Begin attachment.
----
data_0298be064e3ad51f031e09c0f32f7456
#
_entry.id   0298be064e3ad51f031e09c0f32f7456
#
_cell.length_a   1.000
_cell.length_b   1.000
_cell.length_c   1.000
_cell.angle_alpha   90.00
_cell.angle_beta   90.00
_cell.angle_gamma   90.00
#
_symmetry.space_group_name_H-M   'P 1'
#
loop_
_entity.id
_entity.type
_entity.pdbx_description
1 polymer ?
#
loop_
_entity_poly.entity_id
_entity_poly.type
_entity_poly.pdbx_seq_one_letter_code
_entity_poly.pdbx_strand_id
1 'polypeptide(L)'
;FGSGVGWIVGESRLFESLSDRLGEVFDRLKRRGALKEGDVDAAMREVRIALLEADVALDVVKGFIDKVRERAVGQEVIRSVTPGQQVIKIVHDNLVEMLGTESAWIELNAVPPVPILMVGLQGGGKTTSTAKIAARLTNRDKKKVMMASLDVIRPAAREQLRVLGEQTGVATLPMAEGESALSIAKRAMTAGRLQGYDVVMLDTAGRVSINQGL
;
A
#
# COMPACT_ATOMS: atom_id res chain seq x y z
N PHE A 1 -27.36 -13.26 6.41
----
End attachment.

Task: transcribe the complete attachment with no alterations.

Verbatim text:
data_0298be064e3ad51f031e09c0f32f7456
#
_entry.id   0298be064e3ad51f031e09c0f32f7456
#
_cell.length_a   1.000
_cell.length_b   1.000
_cell.length_c   1.000
_cell.angle_alpha   90.00
_cell.angle_beta   90.00
_cell.angle_gamma   90.00
#
_symmetry.space_group_name_H-M   'P 1'
#
loop_
_entity.id
_entity.type
_entity.pdbx_description
1 polymer ?
#
loop_
_entity_poly.entity_id
_entity_poly.type
_entity_poly.pdbx_seq_one_letter_code
_entity_poly.pdbx_strand_id
1 'polypeptide(L)'
;FGSGVGWIVGESRLFESLSDRLGEVFDRLKRRGALKEGDVDAAMREVRIALLEADVALDVVKGFIDKVRERAVGQEVIRSVTPGQQVIKIVHDNLVEMLGTESAWIELNAVPPVPILMVGLQGGGKTTSTAKIAARLTNRDKKKVMMASLDVIRPAAREQLRVLGEQTGVATLPMAEGESALSIAKRAMTAGRLQGYDVVMLDTAGRVSINQGL
;
A
#
# COMPACT_ATOMS: atom_id res chain seq x y z
N PHE A 1 -27.36 -13.26 6.41